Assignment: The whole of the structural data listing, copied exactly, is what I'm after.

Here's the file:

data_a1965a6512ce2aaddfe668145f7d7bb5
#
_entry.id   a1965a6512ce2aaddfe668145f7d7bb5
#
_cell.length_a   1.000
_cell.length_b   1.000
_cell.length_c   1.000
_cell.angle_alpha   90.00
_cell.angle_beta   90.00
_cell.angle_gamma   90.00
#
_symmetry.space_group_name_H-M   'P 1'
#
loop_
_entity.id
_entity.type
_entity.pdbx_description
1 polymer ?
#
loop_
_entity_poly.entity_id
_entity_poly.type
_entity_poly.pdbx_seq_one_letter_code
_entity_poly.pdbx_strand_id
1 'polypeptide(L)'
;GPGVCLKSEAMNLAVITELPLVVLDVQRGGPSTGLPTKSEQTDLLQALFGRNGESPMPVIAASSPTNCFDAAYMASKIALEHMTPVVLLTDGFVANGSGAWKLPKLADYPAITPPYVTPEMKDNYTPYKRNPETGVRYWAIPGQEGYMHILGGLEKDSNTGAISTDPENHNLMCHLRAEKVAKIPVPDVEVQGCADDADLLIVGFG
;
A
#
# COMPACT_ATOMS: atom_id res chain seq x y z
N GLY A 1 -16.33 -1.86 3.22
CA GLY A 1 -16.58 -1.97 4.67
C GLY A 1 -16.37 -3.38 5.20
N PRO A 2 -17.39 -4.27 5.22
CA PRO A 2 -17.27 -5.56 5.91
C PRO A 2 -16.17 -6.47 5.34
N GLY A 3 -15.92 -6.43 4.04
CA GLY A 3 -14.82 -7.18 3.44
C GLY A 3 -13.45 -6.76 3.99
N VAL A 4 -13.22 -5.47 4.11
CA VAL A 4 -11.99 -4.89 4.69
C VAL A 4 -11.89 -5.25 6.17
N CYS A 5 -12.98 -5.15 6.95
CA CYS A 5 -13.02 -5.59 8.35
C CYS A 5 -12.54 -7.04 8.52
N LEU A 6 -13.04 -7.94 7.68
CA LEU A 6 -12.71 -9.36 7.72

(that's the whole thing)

data_a1965a6512ce2aaddfe668145f7d7bb5
#
_entry.id   a1965a6512ce2aaddfe668145f7d7bb5
#
_cell.length_a   1.000
_cell.length_b   1.000
_cell.length_c   1.000
_cell.angle_alpha   90.00
_cell.angle_beta   90.00
_cell.angle_gamma   90.00
#
_symmetry.space_group_name_H-M   'P 1'
#
loop_
_entity.id
_entity.type
_entity.pdbx_description
1 polymer ?
#
loop_
_entity_poly.entity_id
_entity_poly.type
_entity_poly.pdbx_seq_one_letter_code
_entity_poly.pdbx_strand_id
1 'polypeptide(L)'
;GPGVCLKSEAMNLAVITELPLVVLDVQRGGPSTGLPTKSEQTDLLQALFGRNGESPMPVIAASSPTNCFDAAYMASKIALEHMTPVVLLTDGFVANGSGAWKLPKLADYPAITPPYVTPEMKDNYTPYKRNPETGVRYWAIPGQEGYMHILGGLEKDSNTGAISTDPENHNLMCHLRAEKVAKIPVPDVEVQGCADDADLLIVGFG
;
A
#
# COMPACT_ATOMS: atom_id res chain seq x y z
N GLY A 1 -16.33 -1.86 3.22
CA GLY A 1 -16.58 -1.97 4.67
C GLY A 1 -16.37 -3.38 5.20
N PRO A 2 -17.39 -4.27 5.22
CA PRO A 2 -17.27 -5.56 5.91
C PRO A 2 -16.17 -6.47 5.34
N GLY A 3 -15.92 -6.43 4.04
CA GLY A 3 -14.82 -7.18 3.44
C GLY A 3 -13.45 -6.76 3.99
N VAL A 4 -13.22 -5.47 4.11
CA VAL A 4 -11.99 -4.89 4.69
C VAL A 4 -11.89 -5.25 6.17
N CYS A 5 -12.98 -5.15 6.95
CA CYS A 5 -13.02 -5.59 8.35
C CYS A 5 -12.54 -7.04 8.52
N LEU A 6 -13.04 -7.94 7.68
CA LEU A 6 -12.71 -9.36 7.72